So how long does the average sack take? Because sacks can take as long as a quarterback can dodge pass rushers, and because there is a lower bound of .1 seconds that can’t be beat, we don’t look at average time but median time. Over the past four years the median time of all the sacks in the NFL has hovered around 2.7 to 2.8 seconds. It currently sits at 2.8 seconds. Situations are different depending on the pass rush, the play call, and other factors, but generally if a quarterback’s brain isn’t telling him to get rid of the ball before 2.8 seconds, his internal clock needs a reset.
Looking at how the sacks break down also allows us to make some further generalizations. In looking back at the four years of data we have, we’ve tweaked some definitions for 2013. For our measures, a quick sack is any sack that took less than 2.6 seconds. That’s a increase of a 1/10th of a second from past years, but in analyzing the sacks of the past four seasons, roughly 33.8 percent of all sacks have taken less than 2.6 seconds. Any sack between 2.6 and 3.1 seconds is considered a normal sack. Since 2009, 32.7 percent of all sacks have fit in that category. Another 33.5 percent have been logged as long sacks -- sacks that took more than 3.2 seconds. So by tweaking the splits, we’ve managed to divide sacks into three roughly equal buckets of slow, normal and long sacks.
There’s a lot of other data that is logged for each sack including the number of rushers, the type of mistake that led to the sack (was it confusion, coverage or simply a player being physically beaten) and whether the sacker was left unblocked.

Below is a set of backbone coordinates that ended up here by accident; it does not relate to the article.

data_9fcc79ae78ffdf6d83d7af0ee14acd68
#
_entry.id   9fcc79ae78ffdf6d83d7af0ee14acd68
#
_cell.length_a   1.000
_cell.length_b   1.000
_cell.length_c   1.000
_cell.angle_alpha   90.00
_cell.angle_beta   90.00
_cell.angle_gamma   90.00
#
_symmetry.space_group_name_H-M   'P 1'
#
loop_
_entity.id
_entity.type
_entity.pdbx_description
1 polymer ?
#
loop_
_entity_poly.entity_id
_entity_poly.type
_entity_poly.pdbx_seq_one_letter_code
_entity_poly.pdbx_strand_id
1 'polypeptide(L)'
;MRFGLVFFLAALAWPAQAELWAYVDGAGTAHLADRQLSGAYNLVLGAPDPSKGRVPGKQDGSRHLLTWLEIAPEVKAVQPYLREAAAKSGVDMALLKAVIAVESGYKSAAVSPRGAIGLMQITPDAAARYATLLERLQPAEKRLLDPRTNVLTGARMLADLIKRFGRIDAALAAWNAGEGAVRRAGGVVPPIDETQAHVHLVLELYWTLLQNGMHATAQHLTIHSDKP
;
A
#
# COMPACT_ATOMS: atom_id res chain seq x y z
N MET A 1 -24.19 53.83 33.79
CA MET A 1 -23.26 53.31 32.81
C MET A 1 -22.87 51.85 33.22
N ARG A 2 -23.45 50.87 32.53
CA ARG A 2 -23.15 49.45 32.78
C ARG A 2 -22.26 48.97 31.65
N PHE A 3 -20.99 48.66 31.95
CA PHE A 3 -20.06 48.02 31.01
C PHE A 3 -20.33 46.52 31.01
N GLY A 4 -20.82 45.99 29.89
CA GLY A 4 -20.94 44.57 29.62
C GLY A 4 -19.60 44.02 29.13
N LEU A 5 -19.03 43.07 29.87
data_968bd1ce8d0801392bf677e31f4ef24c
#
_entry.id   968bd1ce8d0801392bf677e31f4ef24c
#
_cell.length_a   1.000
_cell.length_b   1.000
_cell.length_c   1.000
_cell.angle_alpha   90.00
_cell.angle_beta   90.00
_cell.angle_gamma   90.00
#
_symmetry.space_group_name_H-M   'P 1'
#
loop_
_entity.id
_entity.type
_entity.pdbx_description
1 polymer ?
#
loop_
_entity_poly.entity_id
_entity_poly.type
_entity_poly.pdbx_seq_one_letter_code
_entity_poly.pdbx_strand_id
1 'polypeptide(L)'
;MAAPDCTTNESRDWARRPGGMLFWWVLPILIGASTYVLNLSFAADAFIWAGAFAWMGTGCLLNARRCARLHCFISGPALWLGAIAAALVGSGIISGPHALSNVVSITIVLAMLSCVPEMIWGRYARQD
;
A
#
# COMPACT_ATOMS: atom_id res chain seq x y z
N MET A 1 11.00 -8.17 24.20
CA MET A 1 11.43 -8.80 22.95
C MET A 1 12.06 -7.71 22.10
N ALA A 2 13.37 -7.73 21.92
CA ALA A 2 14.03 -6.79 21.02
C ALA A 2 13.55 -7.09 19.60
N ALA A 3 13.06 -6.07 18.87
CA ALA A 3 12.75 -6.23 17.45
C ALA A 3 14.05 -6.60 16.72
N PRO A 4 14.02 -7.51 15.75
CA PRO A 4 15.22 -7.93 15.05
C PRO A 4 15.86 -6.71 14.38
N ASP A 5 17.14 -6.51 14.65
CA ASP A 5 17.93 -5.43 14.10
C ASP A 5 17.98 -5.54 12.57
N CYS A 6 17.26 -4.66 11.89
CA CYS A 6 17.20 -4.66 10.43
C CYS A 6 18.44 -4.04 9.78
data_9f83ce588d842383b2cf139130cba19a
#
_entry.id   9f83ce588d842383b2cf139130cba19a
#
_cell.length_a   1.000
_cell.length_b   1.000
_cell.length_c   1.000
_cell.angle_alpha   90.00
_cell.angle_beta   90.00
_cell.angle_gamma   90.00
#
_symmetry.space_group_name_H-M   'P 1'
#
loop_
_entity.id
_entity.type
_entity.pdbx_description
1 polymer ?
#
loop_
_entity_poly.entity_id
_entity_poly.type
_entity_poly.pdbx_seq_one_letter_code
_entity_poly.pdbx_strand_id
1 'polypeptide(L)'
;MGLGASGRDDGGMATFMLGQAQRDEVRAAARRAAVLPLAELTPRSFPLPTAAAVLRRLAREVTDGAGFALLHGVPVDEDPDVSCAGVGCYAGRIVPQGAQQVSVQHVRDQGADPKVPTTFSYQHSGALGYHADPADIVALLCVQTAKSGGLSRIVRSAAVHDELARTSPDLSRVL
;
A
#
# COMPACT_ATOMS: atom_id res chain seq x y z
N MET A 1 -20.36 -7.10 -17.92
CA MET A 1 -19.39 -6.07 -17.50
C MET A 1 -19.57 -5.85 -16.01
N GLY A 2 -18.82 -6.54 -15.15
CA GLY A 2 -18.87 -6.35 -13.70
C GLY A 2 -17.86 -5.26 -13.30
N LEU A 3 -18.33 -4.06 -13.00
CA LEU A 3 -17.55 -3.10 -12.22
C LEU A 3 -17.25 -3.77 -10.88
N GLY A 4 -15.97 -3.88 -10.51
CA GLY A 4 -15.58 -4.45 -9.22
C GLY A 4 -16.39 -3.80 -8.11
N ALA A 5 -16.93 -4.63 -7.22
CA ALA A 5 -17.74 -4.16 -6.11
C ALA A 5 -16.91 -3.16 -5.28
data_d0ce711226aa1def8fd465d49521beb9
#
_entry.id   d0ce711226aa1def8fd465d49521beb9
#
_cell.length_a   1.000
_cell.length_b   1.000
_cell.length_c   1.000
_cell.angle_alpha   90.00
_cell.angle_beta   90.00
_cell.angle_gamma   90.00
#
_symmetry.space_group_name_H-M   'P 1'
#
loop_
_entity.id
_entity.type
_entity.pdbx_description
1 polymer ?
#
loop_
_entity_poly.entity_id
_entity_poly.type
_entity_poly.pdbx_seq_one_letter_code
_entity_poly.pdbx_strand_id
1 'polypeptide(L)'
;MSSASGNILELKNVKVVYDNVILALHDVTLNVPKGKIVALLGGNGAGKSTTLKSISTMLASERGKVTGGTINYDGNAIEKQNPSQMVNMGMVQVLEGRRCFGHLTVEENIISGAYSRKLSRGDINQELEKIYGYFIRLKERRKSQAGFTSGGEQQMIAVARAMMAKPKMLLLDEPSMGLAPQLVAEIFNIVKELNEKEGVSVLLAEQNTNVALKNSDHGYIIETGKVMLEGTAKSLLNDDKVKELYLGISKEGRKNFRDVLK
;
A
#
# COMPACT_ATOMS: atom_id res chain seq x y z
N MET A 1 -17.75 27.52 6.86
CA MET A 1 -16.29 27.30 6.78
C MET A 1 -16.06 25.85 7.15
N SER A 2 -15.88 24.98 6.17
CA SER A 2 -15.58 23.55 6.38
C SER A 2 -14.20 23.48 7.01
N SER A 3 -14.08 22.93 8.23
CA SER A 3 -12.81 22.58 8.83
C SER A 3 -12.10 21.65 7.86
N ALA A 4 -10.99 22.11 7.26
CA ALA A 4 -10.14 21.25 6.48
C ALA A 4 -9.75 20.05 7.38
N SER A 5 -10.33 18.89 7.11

A defensive coordinator’s dream is to get an unblocked rusher a free run at the quarterback. It happens, but it’s pretty rare. In 2011 and 2012 it happened on only 12 percent of all sacks. This past week was an especially good week for defensive coordinators -- or a bad week for offensive linemen still learning to work together -- 18 of the 81 sacks (22 percent) came because a rusher was left unblocked.
OK, enough with the introductions, on to the sacks.
Dolphins defensive end Cameron Wake has made many offensive linemen looks bad over the past few years. He can add Cleveland right tackle Mitchell Schwartz to his list of victims after Wake recorded 2.5 sacks and six quarterback hurries in the 2013 opener.
Wake picked up all his sacks lining up at left defensive end, often flanking out extremely wide in a nine technique as the Browns were forced into passing situations.
Schwartz just didn’t have a whole lot of answers for Wake’s combination of speed and excellent handwork, especially as the game wound on. But there were two sacks that were especially interesting.